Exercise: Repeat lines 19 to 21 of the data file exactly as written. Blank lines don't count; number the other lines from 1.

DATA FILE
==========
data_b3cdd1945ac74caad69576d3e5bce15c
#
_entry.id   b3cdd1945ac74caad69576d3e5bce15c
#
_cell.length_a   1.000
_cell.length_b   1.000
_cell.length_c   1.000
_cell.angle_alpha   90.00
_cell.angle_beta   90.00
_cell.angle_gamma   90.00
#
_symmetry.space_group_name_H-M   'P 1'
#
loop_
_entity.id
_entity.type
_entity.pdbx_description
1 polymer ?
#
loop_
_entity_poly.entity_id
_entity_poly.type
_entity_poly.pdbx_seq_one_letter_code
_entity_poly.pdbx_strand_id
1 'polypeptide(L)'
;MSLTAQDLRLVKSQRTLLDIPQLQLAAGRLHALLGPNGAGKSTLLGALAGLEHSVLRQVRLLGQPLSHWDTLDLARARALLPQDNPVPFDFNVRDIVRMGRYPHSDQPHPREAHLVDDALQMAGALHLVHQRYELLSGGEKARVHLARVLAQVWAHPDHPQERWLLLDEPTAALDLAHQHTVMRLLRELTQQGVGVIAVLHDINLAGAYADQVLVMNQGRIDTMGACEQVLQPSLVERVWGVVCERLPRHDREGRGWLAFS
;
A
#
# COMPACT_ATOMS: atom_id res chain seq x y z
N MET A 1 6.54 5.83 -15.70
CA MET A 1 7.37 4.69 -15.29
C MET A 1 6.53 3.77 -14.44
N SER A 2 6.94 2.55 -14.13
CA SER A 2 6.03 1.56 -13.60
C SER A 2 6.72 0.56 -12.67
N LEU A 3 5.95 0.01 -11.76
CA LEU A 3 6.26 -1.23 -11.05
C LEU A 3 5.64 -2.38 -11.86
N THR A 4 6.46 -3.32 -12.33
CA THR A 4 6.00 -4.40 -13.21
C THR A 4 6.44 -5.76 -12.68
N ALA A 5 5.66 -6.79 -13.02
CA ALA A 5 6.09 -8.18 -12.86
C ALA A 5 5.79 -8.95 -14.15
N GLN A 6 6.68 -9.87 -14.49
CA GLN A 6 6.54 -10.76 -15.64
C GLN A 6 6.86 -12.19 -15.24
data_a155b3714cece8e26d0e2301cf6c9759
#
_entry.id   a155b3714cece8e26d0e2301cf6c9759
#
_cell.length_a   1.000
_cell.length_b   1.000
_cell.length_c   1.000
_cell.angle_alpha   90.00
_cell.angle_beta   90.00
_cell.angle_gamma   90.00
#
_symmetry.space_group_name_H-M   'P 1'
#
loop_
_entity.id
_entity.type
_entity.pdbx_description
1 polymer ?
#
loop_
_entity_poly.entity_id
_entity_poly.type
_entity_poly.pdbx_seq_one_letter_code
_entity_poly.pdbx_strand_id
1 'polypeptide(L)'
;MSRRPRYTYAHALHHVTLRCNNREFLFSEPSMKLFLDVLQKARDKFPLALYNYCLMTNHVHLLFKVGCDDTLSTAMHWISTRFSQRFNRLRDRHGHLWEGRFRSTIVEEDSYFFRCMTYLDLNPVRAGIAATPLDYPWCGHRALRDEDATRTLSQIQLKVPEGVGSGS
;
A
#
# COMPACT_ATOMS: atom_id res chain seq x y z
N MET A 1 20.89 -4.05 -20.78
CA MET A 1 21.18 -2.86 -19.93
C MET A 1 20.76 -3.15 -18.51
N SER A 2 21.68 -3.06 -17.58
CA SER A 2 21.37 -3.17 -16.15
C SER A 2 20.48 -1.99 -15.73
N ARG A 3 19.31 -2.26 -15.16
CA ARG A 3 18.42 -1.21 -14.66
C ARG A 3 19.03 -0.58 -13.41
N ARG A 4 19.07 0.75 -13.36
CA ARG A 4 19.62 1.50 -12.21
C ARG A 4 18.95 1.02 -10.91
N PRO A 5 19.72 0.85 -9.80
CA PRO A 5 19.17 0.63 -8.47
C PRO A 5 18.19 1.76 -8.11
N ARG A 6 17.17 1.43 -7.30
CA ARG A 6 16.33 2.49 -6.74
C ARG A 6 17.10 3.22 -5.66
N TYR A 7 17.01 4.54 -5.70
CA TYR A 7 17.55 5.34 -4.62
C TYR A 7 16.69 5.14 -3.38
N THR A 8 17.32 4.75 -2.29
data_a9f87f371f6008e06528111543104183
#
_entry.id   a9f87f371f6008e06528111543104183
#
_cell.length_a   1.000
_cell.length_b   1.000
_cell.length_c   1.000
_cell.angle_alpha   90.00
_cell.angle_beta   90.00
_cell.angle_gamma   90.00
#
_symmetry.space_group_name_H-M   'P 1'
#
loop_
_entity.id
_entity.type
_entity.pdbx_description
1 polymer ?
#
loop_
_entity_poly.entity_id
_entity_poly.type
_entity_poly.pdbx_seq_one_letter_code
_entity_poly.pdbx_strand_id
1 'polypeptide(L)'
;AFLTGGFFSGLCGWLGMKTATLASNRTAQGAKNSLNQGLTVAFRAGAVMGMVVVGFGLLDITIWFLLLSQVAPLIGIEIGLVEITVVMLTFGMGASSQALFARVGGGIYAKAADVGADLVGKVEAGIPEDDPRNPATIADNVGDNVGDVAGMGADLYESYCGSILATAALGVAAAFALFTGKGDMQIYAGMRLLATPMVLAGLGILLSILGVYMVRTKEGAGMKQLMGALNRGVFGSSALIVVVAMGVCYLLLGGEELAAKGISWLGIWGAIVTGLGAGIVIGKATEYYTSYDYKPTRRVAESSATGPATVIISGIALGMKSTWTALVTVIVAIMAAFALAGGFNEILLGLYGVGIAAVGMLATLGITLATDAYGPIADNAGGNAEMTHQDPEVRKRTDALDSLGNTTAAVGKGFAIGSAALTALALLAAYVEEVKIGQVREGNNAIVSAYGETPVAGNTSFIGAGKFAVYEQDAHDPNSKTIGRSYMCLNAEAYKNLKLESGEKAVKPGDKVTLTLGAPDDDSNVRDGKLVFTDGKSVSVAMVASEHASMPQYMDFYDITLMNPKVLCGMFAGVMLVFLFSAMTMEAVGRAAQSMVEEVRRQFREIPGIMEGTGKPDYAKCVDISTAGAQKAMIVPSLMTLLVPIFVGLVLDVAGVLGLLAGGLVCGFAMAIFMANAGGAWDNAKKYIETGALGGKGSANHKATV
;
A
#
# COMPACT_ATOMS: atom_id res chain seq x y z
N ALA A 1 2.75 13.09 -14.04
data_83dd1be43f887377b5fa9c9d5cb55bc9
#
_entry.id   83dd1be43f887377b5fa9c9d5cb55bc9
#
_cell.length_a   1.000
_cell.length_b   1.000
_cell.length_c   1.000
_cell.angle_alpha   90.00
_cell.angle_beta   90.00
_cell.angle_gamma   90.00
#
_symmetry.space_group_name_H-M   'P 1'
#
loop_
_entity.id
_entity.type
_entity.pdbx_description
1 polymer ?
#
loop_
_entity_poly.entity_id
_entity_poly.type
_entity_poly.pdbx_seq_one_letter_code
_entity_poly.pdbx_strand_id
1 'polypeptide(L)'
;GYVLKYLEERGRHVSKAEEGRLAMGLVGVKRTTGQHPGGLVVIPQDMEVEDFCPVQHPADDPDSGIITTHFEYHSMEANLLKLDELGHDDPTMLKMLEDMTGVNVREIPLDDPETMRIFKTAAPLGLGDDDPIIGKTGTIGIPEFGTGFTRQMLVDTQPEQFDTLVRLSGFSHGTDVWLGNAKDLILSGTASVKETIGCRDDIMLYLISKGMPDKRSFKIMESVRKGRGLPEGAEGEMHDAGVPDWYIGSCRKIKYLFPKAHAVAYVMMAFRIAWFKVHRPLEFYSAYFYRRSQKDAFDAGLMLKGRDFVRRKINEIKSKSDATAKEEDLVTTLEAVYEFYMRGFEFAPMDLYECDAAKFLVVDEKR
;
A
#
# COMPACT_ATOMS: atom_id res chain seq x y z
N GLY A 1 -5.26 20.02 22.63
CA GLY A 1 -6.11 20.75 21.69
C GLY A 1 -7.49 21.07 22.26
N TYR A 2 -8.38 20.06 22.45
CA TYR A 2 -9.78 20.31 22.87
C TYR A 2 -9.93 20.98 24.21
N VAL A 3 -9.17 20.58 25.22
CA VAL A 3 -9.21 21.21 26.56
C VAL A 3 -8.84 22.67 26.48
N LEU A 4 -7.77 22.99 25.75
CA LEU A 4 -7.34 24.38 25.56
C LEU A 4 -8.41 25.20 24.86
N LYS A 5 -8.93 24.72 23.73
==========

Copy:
#
loop_
_entity_poly.entity_id